Rock of Ages

Set in 1980’s Los Angeles, a young couple chase their dream in the limelight of rock and roll.
  • Starring: Tom Cruise and Bryan Cranston
  • Director(s): Adam Shankman
  • Producer(s): Jennifer Gibgot, Garrett Grant, Tobey Maguire, Scott Prisand
  • Screenwriter(s): Justin Theroux, Chris D’Arienzo, Allan Loeb
  • Distributor: Warner Brothers Pictures
  • Animal Coordinator: A-List Animals
  • Release Date: Friday, June 15, 2012

Featured Animal Action

All grounds were inspected for hazards and sets were closed off and secured. Cast and crew members were introduced to the animals and instructed on their proper handling.

Rock of Ages is about the excesses of rock and roll, especially in regards its main character, Stacee Jaxx (Tom Cruise), who plays the rock star of all rock stars, and has a pet baboon. This pet baboon, who’s named Hey Man in the film, is Stacee’s right hand man, trashing rooms and getting whiskey on command. Hey Man performs such actions as jumping, clapping, acting hyper or screeching. Three baboons were used to play Hey Man and trainers verbally cued the animals in an energetic tone to perform those mild actions, which they were accustomed to performing. All the animals were given plenty of interaction together, downtime, play and enrichment as well as an air conditioned trailer of their own. They were prepped with the actors so that both the humans and animals were comfortable with each other. All of the costumes that were made for the animals were custom measured to fit comfortably and be removed easily.

In the scene where Hey Man is sitting in a tree located in Stacee’s hotel room, typical of rock stars of course, production brought in a small tree in which Hey Man was able to climb and comfortably sit. Trainers stood off-screen to ensure the animal’s safety.

When Hey Man walks out of the limo, jumps onto the railing of the stairs and walks into the bar, led hand in paw by Stacee, one of the trainers was in the scene dressed as a bodyguard, making sure Hey Man’s actions where safely executed. The trainer led the baboon by attaching a cable to his waist to keep him safely balanced on the railing. In fact, in the scenes where the baboon would be with a crowd of people, several trainers were in costume to be close to the animal for safety assurance.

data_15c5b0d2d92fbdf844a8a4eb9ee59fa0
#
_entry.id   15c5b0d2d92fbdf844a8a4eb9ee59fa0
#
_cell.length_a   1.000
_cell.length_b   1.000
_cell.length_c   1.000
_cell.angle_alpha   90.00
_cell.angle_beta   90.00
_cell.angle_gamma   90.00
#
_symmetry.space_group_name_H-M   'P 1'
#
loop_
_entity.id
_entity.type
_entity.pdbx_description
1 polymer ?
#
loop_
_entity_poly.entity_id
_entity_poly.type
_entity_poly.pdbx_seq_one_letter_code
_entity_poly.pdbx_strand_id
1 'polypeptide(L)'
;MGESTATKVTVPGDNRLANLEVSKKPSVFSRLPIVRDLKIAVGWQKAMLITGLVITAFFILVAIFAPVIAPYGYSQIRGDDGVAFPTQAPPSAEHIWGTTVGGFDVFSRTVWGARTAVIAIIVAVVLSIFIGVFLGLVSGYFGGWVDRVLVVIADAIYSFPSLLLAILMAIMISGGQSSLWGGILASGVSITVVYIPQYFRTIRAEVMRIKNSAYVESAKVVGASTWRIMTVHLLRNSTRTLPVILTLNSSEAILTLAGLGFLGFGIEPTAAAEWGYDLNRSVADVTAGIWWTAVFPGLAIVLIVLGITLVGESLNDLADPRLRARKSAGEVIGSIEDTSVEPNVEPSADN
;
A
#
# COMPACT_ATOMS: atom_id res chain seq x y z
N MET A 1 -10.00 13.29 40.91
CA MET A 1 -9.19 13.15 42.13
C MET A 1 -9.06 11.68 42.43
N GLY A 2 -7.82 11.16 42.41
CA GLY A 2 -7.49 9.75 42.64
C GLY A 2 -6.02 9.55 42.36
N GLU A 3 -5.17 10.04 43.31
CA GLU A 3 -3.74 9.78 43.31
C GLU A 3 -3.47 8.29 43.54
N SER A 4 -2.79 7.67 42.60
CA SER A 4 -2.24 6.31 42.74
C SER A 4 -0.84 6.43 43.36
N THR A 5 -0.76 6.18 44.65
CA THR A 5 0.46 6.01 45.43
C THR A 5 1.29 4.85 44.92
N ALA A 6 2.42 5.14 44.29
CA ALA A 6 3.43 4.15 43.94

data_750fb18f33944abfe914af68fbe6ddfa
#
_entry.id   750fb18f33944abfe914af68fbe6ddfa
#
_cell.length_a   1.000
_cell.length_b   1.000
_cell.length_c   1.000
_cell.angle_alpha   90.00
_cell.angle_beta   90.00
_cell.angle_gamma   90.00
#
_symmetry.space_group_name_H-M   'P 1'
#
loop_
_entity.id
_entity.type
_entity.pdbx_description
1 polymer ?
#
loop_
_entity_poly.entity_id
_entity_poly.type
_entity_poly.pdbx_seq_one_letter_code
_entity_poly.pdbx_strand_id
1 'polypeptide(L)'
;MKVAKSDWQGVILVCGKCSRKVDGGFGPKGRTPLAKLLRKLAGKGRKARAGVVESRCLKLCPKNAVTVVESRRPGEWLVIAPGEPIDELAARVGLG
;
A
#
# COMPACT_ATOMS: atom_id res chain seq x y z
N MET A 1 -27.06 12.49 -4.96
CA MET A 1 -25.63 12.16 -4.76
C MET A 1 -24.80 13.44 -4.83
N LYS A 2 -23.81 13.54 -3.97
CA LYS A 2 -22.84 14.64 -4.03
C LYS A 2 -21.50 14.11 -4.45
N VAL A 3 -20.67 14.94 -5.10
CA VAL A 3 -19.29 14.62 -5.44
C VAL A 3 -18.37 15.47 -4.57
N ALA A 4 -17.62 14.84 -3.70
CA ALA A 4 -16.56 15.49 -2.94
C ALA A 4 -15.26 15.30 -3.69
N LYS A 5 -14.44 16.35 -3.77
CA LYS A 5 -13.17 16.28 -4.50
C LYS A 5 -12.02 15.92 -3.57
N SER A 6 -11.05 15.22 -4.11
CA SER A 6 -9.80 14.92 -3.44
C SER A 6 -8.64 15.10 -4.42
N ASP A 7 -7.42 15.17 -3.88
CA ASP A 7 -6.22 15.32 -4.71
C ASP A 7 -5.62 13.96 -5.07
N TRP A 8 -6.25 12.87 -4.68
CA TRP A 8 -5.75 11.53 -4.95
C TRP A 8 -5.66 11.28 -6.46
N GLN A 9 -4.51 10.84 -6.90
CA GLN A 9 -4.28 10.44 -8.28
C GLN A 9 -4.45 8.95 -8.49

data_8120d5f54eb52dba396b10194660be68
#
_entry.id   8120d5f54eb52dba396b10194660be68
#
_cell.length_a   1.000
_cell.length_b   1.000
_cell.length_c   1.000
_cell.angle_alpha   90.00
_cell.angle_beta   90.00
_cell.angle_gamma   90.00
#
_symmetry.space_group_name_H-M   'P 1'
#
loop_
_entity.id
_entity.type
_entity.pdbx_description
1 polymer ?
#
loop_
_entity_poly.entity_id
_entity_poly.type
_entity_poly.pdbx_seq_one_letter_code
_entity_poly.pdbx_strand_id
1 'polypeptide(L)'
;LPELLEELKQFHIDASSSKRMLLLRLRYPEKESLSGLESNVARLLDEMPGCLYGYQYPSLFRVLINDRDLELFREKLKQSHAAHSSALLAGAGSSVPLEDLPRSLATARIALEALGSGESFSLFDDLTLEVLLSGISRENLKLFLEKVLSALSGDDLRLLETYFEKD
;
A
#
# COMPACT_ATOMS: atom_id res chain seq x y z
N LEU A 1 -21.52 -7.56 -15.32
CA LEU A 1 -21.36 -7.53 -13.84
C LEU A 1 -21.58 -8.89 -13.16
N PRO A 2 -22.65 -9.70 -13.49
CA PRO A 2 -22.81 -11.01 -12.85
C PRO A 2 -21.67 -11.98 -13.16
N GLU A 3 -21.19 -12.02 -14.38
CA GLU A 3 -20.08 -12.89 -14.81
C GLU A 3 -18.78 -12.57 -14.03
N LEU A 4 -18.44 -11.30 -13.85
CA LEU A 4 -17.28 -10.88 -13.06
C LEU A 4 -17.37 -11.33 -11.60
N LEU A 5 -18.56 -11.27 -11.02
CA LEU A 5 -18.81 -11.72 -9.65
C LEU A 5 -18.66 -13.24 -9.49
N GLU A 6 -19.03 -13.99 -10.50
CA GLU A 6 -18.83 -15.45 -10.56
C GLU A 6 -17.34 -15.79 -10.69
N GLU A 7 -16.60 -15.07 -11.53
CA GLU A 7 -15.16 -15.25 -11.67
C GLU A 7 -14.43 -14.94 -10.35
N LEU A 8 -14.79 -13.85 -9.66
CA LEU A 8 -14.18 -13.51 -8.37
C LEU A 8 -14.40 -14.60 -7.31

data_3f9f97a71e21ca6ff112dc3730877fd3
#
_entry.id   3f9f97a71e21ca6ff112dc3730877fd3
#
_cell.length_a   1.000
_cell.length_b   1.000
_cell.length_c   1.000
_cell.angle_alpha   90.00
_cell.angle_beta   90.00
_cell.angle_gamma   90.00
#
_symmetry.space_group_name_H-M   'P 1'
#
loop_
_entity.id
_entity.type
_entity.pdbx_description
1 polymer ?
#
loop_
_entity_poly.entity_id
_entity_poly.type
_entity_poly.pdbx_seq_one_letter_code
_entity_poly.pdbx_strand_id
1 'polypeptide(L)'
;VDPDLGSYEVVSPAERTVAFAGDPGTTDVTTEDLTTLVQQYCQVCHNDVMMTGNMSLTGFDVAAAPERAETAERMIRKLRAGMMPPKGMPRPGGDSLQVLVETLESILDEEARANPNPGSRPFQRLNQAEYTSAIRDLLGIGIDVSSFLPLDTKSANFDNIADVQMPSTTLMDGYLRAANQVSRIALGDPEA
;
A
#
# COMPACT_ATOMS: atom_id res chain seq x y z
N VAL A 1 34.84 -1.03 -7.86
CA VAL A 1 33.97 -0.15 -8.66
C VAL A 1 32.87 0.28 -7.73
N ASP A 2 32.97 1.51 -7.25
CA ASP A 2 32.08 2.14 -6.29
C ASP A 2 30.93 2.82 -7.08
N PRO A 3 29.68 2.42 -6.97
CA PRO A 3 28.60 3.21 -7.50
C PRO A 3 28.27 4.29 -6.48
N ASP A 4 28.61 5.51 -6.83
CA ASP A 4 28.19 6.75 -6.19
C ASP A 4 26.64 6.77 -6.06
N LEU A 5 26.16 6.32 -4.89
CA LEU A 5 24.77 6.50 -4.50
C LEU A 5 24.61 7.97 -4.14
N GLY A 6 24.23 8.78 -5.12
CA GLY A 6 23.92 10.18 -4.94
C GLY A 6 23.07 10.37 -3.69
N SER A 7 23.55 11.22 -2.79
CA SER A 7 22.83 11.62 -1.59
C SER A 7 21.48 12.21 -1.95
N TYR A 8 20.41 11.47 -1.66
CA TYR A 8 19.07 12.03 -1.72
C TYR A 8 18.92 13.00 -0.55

In the scene where Hey Man pushes the wet bar across the room to Stacee, trainers had the baboon place his hands on the cart and cued him to push it for a couple feet in each take. The big grin the baboon gives to the camera was verbally cued by the trainer asking the baboon to “smile”.

When Hey Man drinks from a whiskey bottle and drops it on the ground, the bottle was empty. In order to get the baboon to drink from the bottle, trainers cued him to sip at it, then he naturally dropped the bottle which the director loved and decided to keep in the final edit of the film.

In the scene where Hey Man appears as the culprit who destroys an entire office, the baboon picks up a bunch of items and throws them at the actor. Production provided rubber props for the baboon to throw.

In the scene where Hey Man sits on the shoulders of the bouncer, the bouncer was actually one of the trainers, so he felt comfortable sitting on his shoulders. Then he cued the baboon and it jumped off his shoulders and onto the bar. In addition, two other trainers were dressed as extras to make sure the baboon was safe.

In the scene where the couple bends down to pet a dog on a busy street, the dog was caught on camera in its natural state.

When Hey Man hits an actor in the face, he actually was trained to lightly smack people in the head, which he performed on cue. Production used a fake baboon arm to give the appearance of a hard hit to the face.